How to Power your Mood through Food

Many of us know that eating a healthy diet is going to be beneficial for our physical health but are you aware that the foods we do and don’t consume can also impact our mental health? Our resident nutritionist Clarissa Lenherr shares her insight on the link between nutrition and mental health and how we can use diet to support our mood.

The Relationship 
Think of our bodies like an engine. An engine needs a particular kind of fuel to function optimally. Give it the wrong fuel and it might begin to slow, break-down and act up — give it the right fuel and it will perform like a racehorse! If we supply our bodies with healthy fuel from our diet we are giving our cells energy, providing our brain with resources to support cognitive functions, and delivering the building blocks needed to create neurotransmitters and hormones. All of these things impact our mood. There are several elements that contribute to this premium fuel source for optimal mood including eating balanced plates for energy, nutrient intake/deficiencies, gut health and consumption of stimulants. Let’s delve into each one.

Balance your Blood Sugar 
When your blood sugar is on a roller coaster ride all day, your mood is likely to follow suit. Ever wonder why you get irritable and frustrated when you skip a meal? Over consumption of sugars, refined carbohydrates, alcohol and skipping meals contribute to low and high blood sugar. Not only can these fluctuations in blood sugar impact physical health which puts stress on many body systems — they can also affect your emotional well-being. Aim for well balanced meals at every opportunity combining good quality fats, protein, complex carbohydrates and plenty of fruit and veg.

Focus on Nutrient Intake
Did you know that certain nutrients including B vitamins, Vitamin D and Magnesium all play a part in our energy, relaxation, brain function and mood. Aim to include variety and multi-colours of fruit and veg when you possibly can to ensure you are getting in adequate nutrients through your diet. When it comes to Vitamin D, the NHS recommends that between the months of October to April that people living in the UK take a low dose vitamin D supplement of 10mcg to avoid deficiency. This is down to the fact that our optimum source of Vitamin D comes from the sunshine, which is sparse during the summer months.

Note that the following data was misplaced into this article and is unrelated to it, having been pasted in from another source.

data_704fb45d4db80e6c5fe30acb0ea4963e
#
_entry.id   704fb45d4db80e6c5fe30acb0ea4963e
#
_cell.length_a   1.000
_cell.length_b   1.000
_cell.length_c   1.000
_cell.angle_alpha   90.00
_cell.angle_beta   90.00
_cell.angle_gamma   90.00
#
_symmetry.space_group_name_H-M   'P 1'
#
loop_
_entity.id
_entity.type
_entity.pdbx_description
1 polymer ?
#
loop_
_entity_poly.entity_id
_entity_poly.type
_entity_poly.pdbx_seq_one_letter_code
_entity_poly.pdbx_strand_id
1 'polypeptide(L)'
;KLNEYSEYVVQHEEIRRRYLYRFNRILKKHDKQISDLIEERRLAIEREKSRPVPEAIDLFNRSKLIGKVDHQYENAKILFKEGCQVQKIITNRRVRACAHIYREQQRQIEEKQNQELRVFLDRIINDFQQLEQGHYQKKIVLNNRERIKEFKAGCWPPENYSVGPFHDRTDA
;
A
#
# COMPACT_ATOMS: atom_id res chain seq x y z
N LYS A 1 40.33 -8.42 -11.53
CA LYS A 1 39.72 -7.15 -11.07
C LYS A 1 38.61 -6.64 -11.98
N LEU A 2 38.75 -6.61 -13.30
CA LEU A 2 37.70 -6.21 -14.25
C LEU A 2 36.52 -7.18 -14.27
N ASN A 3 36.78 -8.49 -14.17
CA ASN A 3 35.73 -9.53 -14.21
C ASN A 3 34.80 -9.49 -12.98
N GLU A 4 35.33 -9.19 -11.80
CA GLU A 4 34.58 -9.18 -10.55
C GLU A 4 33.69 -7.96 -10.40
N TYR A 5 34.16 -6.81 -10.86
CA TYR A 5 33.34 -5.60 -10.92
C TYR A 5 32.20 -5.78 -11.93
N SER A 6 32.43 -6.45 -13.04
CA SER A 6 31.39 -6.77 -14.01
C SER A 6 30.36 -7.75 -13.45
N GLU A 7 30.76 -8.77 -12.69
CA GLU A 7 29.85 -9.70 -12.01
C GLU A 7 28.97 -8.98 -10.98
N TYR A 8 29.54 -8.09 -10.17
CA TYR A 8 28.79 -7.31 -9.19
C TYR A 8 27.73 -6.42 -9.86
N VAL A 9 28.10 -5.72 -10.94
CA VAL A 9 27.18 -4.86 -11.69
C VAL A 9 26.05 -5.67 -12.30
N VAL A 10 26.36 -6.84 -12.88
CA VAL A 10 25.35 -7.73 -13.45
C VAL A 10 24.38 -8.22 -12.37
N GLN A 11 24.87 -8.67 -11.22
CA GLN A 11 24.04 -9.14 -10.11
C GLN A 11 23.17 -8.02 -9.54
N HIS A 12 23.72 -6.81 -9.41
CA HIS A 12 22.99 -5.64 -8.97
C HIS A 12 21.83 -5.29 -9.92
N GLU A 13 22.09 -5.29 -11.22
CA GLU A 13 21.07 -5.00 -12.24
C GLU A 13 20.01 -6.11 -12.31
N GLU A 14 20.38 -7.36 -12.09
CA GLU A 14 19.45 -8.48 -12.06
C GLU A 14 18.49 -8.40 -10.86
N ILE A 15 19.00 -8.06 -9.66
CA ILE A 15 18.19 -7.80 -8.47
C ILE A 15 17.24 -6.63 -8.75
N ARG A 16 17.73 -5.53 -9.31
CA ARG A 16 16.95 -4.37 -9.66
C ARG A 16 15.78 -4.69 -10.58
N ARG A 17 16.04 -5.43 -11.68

Support your Gut Health
Our gut has been named our second brain and for good reason! Over 95% of serotonin, one of our neurotransmitters responsible for feelings of happiness, is created in the gut. Read more here on the link between our mood and gut health, and what we can do about it.

Be Mindful of Stimulants
Caffeine and alcohol can often be a trigger or potentially exacerbate your mood/mental health concerns. When we consume caffeine, our bodies produce stress hormones in response. These stress hormones can then go on to trigger mood swings and feelings of stress, which is not ideal when you are trying to manage your mood. Alcohol is a known depressant and can effect our mood, energy, immune system and sleep when consumed frequently. If you notice that you feel anxious, irritable, low in mood or jittery when consuming these beverages then aim to reduce and/or eliminate them from your diet. One way to potentially offset some of the side effects of caffeine and alcohol is to pair your drink with CBD which anecdotally can help people feel calmer and less jittery. Check out MEDA Calm and MEDA Focus for a soothing and stimulating beverage replacement.